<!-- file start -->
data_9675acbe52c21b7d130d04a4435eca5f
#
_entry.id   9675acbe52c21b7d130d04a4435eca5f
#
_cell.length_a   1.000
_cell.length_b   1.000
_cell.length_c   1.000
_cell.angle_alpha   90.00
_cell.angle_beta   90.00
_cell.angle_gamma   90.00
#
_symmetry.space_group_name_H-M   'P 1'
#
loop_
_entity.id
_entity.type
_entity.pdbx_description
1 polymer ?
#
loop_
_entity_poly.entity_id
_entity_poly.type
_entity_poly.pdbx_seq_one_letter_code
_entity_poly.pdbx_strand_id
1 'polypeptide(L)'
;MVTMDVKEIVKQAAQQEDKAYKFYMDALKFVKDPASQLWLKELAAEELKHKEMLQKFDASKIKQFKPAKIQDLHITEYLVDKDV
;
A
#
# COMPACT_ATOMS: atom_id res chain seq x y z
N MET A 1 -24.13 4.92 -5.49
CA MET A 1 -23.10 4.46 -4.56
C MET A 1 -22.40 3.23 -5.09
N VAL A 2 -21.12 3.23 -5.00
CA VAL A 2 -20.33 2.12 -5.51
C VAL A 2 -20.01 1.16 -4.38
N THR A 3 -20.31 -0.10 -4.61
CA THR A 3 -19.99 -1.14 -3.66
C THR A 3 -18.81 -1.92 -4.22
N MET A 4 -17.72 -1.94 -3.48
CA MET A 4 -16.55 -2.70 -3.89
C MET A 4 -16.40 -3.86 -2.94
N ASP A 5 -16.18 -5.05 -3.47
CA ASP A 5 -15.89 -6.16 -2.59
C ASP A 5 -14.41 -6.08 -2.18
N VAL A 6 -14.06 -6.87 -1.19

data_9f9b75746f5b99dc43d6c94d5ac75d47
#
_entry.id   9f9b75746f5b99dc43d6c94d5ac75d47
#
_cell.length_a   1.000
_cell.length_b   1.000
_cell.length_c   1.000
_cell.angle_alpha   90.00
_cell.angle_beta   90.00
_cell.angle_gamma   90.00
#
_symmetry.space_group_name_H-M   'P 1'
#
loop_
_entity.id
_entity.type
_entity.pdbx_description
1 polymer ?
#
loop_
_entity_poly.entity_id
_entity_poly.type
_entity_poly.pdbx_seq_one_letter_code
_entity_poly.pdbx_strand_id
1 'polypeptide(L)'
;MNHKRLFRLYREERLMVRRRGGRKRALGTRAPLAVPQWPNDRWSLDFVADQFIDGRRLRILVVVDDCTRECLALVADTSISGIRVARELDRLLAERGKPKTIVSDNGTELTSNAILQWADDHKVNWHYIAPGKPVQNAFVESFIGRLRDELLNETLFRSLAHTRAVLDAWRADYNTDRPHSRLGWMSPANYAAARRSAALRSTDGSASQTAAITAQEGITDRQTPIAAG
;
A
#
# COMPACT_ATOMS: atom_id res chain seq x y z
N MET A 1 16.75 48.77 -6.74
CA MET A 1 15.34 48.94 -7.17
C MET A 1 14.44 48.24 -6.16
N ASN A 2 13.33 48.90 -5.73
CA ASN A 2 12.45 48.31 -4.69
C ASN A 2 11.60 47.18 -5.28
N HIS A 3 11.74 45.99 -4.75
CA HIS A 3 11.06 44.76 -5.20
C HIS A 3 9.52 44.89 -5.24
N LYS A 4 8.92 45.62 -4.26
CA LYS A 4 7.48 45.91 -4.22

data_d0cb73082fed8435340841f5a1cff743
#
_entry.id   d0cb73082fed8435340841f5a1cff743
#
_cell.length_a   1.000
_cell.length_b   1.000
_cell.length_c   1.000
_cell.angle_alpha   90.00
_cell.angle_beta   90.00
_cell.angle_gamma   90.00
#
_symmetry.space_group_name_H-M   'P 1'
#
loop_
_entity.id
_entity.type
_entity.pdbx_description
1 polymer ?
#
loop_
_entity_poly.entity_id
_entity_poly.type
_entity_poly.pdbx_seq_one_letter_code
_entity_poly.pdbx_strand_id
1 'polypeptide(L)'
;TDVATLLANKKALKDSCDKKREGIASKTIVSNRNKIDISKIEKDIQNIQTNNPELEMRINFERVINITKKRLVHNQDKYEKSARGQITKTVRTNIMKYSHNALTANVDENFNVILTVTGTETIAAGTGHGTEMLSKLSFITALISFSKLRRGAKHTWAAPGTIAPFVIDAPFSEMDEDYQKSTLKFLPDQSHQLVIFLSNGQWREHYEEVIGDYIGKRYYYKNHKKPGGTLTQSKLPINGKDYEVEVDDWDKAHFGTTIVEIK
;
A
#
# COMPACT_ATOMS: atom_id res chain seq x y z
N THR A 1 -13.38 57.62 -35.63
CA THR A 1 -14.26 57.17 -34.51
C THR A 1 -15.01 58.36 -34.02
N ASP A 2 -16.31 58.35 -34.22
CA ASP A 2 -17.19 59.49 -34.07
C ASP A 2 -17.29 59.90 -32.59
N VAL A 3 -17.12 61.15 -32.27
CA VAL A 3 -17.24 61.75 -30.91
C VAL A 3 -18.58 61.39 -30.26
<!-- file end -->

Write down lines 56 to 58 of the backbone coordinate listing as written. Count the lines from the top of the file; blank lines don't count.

_cell.angle_gamma   90.00
#
_symmetry.space_group_name_H-M   'P 1'